With this in mind, you can expect to see a bunch of blog posts relating to these areas that I'll be exploring :D

Take up a Hobby!

My piano keyboard! (Above: My piano keyboard! It's an absolutely delightful Challen.)

I can recommend taking up a hobby. In my case, it's playing the piano. It's important to do something other than writing code. You might not think so now (I didn't a few years ago), but I can see the wisdom in those words now - I'm so glad that I didn't stop playing the piano (silent pianos get thrown away, after all! 1).

It might be a musical instrument. Or playing board games with friends. Or woodworking. Anything that doesn't (normally) involve a computer! It's sometimes helpful to get away from that nasty problem you're trying to figure out a solution for and come back to it later. I quite often find that the solution comes much more easily :-)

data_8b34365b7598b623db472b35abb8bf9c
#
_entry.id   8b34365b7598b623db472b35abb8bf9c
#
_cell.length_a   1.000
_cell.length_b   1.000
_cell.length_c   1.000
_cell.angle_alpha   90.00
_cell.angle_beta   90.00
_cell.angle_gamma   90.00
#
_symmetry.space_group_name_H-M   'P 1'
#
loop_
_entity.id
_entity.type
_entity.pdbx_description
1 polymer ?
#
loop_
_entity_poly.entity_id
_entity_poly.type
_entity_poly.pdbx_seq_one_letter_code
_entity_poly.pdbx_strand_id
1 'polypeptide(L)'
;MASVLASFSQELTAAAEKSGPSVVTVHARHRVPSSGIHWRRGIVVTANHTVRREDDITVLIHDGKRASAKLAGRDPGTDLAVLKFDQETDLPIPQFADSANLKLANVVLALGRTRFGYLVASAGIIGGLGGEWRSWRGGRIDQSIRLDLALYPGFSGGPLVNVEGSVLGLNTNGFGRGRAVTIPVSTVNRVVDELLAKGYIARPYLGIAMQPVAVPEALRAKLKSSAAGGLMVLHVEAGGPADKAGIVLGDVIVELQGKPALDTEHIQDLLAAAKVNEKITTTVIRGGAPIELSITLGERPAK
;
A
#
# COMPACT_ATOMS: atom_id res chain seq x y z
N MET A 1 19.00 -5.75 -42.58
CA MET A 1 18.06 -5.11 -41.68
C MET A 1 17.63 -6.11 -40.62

What's your hobby? Post a comment below!


  1. If you get this reference, leave a comment below :D 

Writing code when you don't have the time

As you've probably noticed, posts around here have slowed down recently. There's a reason: I've been very busy doing a year in industry. Currently, my goal is to release one post a week. While my time has been rather fragmented and at times extremely limited, I've still been able to sit down for a little while here and there to write some blog posts and some code (If I can actually pull it off, I've got a seriously cool project I'm going to post about on here in the near-ish future!).